George Papadimitriou Wins PEARC20 Award for Creating System for Facilitating Efficiency of Research

December 15, 2020

By Rene Van Steenbergen

At the Practice & Experience in Advanced Research Computing (PEARC) conference, which took place from July 26-30, ISI graduate assistant George Papadimitriou won the Best Student Paper Award for his research on Pegasus workflow submission nodes.

Papadimitriou's studies focus on Data Intensive Applications and Distributed Computing. For this research paper, Papadimitriou led the project under the advisement of Ewa Deelman, research professor of computer science and principal scientist at USC ISI, and the aid of Karan Vahi, the team's senior computer scientist.

Though Papadimitriou is no stranger to getting recognition for his groundbreaking research, he expresses his endless gratitude for the award.

"Getting awarded by the community is a validation of the importance of my work and it inspires me to work harder and explore more research opportunities in these areas," he said.

The award paper, titled "Workflow Submit Nodes as a Service on Leadership Class Systems", details the creation of processes which accelerate and simplify the submission of Pegasus workflows for scientists and researchers. Workflows are organized sequences of well defined tasks which are carried out to fulfill a certain desirable outcome, and are used across all industries to facilitate processes that would otherwise be complicated and time-consuming. In essence, the creation of workflows greatly contributes to the efficiency (automation) and reliability (reproducibility) of a research or business model because it eliminates the hassle associated with manual input.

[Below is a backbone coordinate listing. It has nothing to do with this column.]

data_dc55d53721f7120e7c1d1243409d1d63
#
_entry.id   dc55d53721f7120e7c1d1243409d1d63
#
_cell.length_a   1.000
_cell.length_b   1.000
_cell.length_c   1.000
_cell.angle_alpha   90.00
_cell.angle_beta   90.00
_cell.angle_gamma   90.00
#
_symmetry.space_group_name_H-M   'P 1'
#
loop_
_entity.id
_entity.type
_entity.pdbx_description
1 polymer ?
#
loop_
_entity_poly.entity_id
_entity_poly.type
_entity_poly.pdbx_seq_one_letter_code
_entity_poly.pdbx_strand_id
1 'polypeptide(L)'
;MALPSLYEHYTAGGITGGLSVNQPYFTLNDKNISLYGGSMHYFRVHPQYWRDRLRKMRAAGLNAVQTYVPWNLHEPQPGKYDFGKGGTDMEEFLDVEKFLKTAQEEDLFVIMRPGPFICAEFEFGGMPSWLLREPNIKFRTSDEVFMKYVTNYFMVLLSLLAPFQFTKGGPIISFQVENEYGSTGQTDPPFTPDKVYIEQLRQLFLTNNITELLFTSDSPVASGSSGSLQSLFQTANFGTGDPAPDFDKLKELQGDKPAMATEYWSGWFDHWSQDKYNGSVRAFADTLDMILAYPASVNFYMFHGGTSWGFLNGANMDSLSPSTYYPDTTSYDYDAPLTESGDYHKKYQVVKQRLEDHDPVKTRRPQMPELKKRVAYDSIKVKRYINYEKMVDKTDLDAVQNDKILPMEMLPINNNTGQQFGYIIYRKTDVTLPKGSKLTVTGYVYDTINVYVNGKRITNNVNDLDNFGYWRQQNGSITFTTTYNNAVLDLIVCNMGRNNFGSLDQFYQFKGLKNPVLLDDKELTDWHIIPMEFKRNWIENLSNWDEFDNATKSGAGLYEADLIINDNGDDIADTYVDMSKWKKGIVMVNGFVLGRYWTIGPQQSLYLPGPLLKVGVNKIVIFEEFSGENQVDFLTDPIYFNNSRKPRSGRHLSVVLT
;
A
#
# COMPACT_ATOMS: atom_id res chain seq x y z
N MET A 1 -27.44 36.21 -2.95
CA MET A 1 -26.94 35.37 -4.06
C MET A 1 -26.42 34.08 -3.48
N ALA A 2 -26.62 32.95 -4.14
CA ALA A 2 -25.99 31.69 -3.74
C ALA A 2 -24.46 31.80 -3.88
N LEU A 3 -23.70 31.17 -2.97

With the speed at which technology is advancing, automation has become a priority for researchers. Though scientists are supplied with increasing amounts of data, that also can lead to a harder time organizing these resources into useful systems. Fortunately, automation has the ability to assist the research process by saving large amounts of time and energy.

"New developments in infrastructure and tools always make me think how we can best use them to improve the way scientists access the computing resources available to them," Papadimitriou said.

Papadimitriou's research was inspired by the success of the Kubernetes cluster, a system created to automate various services for an application that would otherwise be tedious to manage manually.

"When I read about Kubernetes and the capabilities built in by the OLCF [Oak Ridge Leadership Computing Facility] administrators, I realized the importance of the automation offered by the Kubernetes cluster and the impact it will have on Pegasus workflow environments and scientists at OLCF," Papadimitriou remarks.

Building upon the automation features of the Kubernetes cluster, Papadimitriou and his team sought to create a solution that can be easily adopted by scientists at the OLCF, as well as by the general public. After all, we could all benefit from a little bit of automation for our more mundane tasks.

Since the award, Papadimitriou has been keeping busy by expanding this research project towards large scale data processing and analysis, all while preparing for his PhD qualification exam. As for now, Papadimitriou's award-winning research is currently available for use at GitHub for those who have access to OLCF.

As more scientists adopt the workflow submit nodes which Papadimitriou and his team have created, research can become a much smoother process.